BEND, OR -- Central Oregon received record snowfall in February. "It kind of brought the season's worth of snow and precipitation in that one short month to catch up the snowpack to near normal," says Julie Koeberle, Hydrologist with the Natural Resources Conservation Service. But March was drier than normal, "The Upper Deschutes and Crooked River Basins, if you look at all of our weather stations in the area grouped together, it's only 54% of average for the amount of precipitation in March."
While, that decline in precipitation could have caused concern, Koeberle says, "The snowpack, in and around the basin, is really in good shape." On Friday, she told KBND News, "There's a lot of variability, of course, but if you lump all of our sites together in the Upper Deschutes and the Crooked basin today, it's at 107% of normal for snowpack, so in good shape." In fact, due to weekend storms, the Upper Deschutes Basin bumped up to 109% of normal on Monday. However, Koeberle says the long-term forecast calls for a drier than average summer, which could deplete the snowpack too quickly, "A lot of times, when we have these long-term outlooks, you could still get a really cold storm or a really wet storm." She says, if that happens, the region should still have enough water for summer, "When we're talking about a climate outlook that's now calling for warmer and drier conditions for the next three months, you can still get some of these short-term wet storms."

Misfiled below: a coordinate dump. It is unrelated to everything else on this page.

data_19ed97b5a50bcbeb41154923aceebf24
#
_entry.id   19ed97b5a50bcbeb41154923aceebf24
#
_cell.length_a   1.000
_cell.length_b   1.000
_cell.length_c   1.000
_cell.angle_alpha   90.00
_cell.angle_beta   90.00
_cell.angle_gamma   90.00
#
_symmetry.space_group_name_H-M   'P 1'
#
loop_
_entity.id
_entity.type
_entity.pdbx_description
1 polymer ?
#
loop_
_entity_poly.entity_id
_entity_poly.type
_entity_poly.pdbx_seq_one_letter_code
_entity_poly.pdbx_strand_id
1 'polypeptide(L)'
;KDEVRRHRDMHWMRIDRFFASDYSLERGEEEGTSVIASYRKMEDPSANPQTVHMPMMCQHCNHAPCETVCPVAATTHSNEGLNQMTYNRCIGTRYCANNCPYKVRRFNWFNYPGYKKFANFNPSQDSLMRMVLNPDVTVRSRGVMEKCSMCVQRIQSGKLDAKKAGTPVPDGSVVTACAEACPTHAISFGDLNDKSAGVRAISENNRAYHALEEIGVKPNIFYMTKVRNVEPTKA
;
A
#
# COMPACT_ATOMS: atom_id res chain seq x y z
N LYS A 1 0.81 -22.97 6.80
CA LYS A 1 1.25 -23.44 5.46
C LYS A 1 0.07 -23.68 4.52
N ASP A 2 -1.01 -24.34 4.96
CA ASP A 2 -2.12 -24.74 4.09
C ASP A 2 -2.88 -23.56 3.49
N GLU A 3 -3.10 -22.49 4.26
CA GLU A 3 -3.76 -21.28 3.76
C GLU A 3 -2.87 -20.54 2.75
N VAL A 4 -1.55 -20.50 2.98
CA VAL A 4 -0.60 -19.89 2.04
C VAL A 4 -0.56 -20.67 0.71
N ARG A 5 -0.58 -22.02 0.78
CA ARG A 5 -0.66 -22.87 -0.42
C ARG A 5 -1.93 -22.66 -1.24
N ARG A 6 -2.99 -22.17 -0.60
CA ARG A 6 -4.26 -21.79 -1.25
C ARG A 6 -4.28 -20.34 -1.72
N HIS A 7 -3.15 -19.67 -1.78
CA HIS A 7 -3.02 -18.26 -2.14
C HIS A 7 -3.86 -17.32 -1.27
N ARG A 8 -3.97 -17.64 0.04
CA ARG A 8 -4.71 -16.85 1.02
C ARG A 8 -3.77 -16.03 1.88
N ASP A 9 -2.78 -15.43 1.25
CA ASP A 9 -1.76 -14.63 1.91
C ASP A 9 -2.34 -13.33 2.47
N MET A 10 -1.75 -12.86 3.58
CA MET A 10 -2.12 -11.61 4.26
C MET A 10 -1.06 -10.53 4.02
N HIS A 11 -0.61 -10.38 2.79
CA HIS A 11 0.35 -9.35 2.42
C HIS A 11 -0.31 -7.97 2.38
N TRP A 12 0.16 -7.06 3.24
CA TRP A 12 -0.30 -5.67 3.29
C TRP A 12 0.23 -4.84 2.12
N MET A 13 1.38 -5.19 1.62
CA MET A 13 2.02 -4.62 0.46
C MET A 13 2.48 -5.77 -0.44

Snowpack is important for maintaining adequate stream flows for fish and reservoir levels for summer irrigation.